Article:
Literary as well as Religious, Poems of Piety
More than religious sentiment or drift, these poems express genuine piety, a sense of God and Christian belief. Titled, “The Poetry of Piety: An Annotated Anthology of Christian Poetry,” take the paperback book by what it’s worth: a book that “…offers both expert literary and theological analysis of a wide range of Christian poetry…” that is an excellent addition to a personal library. As someone interested in the pious sensibility, and in poetry, I find the work complete though short since the Baker Academic book categorized as literature and the arts encompasses only 28 poets. But that is enough for intellectual depth and illuminating poetry.
Ben Witherington III and Christopher Mead Armitage have done a fine job of finding work that shows piety. Let’s have a starting point for what is pious. This quote on Biblical poetry and its piety from The Encyclopedia Britannica 2006 Ultimate Reference Suite for computer:
“There is poetry of the first rank, devotional poetry in the Psalms, and erotic poetry in the Song of Songs. Lamentations is a poetic elegy, mourning over fallen Jerusalem. Job is dramatic theological dialogue. The books of the great prophets consist mainly of oral addresses in poetic form.” These are illuminated writings inspired by the Holy Ghost and written by holy men. In this sense, the poems selected in “The Poetry of Piety” also reveal a deep attachment, affection and desire for God in the Christian sense by the poets comprising this 172-page book. You may recognize some of the writers.
T.S. Eliot, the modernist, C.S. Lewis, from the 20th Century also, John Updike, and others like John Henry Newman, John Donne, Gerard Manley Hopkins, William Blake, are a few represented in the title. I could go on with more names like Richard Wilbur and Robert Herrick. You as a reader won’t be sorry to get to read these poets.
The analysis of the poetry is thoughtful, interesting, and revealing. In George Herbert’s poem, “The Collar,” the analysis notes, “…he recognizes his petulant and irrational actions, and his tirade is interrupted by a voice uttering the potent monosyllable, `Child!’ The uncertainty of `Methoughts I heard one calling’ leaves open whether God utters the word or whether the speaker is checked from within. In any case, the admonition and expression of paternal concern lead him to acknowledge his heavenly Father with the last two words of the poem.” There is a great deal of thought in these analyses in this book, and the reader has room to reflect. Some poems are like a dialogue with self and self, self and God, as is this poem from the period 16th to 17th century.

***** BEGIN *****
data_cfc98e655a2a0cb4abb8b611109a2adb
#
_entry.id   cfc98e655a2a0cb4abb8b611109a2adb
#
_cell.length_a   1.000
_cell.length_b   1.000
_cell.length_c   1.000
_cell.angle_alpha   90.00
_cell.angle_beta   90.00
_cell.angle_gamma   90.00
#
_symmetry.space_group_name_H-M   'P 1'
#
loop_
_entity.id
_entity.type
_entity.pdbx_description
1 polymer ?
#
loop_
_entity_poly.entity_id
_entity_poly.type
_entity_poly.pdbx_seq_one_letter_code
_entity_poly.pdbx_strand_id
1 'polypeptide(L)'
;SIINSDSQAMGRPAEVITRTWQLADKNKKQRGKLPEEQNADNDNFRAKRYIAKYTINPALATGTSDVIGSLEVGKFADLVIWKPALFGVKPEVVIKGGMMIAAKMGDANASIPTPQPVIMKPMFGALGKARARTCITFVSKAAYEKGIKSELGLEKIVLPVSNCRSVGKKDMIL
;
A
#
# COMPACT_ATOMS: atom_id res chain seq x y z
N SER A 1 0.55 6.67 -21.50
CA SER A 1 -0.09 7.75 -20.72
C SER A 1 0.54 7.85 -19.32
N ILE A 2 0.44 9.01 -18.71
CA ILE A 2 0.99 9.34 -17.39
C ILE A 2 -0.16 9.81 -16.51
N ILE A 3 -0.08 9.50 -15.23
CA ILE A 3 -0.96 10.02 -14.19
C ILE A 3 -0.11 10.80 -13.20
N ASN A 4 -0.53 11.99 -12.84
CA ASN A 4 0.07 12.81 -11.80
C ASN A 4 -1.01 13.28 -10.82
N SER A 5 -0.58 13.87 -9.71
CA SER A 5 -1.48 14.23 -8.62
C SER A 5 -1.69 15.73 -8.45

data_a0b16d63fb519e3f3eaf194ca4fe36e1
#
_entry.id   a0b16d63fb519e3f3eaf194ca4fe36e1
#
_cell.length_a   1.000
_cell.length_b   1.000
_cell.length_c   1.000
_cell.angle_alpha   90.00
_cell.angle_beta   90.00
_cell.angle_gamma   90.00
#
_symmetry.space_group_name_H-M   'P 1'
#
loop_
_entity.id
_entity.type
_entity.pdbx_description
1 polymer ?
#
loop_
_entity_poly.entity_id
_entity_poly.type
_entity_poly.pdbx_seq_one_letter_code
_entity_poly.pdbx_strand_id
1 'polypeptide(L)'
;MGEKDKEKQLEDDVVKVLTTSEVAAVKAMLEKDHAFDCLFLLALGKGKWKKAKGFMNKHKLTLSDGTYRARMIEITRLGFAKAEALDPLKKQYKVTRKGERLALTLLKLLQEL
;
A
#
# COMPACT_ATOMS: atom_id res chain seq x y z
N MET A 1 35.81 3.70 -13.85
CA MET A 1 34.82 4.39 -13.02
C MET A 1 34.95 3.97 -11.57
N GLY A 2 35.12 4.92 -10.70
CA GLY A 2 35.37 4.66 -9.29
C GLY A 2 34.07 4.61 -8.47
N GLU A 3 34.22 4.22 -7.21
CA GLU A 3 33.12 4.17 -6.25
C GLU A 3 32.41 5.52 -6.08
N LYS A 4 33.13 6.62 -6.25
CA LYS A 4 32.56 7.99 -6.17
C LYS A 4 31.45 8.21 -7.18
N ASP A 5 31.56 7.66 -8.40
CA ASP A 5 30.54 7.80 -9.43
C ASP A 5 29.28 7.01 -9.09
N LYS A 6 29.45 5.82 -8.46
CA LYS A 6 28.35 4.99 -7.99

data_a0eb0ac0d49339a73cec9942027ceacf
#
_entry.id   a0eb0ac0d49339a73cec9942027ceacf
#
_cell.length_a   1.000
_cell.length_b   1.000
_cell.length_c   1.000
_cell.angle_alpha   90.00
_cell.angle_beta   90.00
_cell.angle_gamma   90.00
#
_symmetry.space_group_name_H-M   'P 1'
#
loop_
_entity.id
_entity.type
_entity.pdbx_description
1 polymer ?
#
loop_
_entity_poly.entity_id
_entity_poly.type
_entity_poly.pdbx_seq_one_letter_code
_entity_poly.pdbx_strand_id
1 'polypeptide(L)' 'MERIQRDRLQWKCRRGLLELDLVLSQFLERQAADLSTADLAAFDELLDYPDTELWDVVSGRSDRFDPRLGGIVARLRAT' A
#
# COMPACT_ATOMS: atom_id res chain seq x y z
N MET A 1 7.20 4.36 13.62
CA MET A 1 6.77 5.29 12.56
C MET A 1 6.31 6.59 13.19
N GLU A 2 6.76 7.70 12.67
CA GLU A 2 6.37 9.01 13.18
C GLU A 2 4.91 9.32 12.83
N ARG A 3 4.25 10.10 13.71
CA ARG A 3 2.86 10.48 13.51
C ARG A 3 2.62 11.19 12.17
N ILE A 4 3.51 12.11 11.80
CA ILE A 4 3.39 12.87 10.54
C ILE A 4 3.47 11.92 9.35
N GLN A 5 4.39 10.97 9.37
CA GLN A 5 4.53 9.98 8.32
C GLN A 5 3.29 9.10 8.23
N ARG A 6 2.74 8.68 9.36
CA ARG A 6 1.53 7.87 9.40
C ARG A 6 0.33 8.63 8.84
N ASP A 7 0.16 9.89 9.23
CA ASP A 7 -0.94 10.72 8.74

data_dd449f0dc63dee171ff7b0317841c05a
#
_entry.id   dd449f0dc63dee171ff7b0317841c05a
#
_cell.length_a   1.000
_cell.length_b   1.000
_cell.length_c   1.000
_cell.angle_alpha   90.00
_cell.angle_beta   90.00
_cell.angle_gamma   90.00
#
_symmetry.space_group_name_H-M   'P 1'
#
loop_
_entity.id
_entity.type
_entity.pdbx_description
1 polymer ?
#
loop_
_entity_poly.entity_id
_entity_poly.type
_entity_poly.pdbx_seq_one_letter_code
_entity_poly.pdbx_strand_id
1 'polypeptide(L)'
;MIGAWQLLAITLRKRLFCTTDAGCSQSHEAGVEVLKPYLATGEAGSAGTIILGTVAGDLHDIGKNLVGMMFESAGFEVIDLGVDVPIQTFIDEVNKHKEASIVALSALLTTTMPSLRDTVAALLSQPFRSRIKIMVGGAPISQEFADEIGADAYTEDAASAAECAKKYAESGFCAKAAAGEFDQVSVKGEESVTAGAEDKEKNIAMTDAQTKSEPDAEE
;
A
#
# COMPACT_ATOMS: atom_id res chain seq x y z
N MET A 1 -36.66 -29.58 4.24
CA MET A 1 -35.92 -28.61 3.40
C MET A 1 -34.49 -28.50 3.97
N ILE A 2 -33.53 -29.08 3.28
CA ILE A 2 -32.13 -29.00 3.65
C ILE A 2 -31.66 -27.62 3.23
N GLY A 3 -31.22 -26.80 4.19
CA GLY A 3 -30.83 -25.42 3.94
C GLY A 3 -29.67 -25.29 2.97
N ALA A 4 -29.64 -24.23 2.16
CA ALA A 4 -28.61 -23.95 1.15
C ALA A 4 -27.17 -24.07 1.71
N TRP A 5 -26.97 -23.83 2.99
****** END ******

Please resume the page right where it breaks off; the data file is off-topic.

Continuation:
Perhaps you have heard of the American poet T.S. Eliot’s “Journey of the Magi.” A pious poem, certainly, and entertaining as well. Even the beginning is strong and engaging in a modern way of sensibility. Right to the point it reads: “‘A cold coming we had of it,/Just the worst time of the year/For a journey, and such a long journey…'” Right away the reader is engaged. The section of the analysis of this poem called, “Piety” explains the faith statement of the journey: “As it turned out, the good news of birth was the death knell for all things dark and dangerous, all things sordid and sorry. In short, the birth signaled the death of the old era through which the magi had suffered to get to the manger. The birth left the magi dissatisfied with the old dispensation and longing for its death. Yet the birth also meant hard and bitter agony, for it was difficult for even wise men to let go of `our places,’ `these Kingdoms.'”
I find something moving even in the analysis, and certainly in the poems. A reader will find these poems moving, worth reading again, and also rereading the analysis which helps the reader in understanding and appreciating the work. Scholarly, but understandably so, this work is a keeper.
Known for literary distinction, these poems were chosen also for presenting, “sentiments and ideas about Christ and Christian theology.” (That from the introduction.) There is a history of the poet, a section on the “literary aspects of the poem,” and one which “enlarges the religious significance and relevance of the poem, especially for today’s world.” One notation by a Publisher Baker Book House says, “…the questions for reflection make this book an excellent devotional or creative small group resource.” The book is for someone who wishes to take a concerted look at these poems, someone who has an interest in poetry, or wishes a deeper appreciation of Christianity and piety.
–Peter Menkin, Pentecost 2007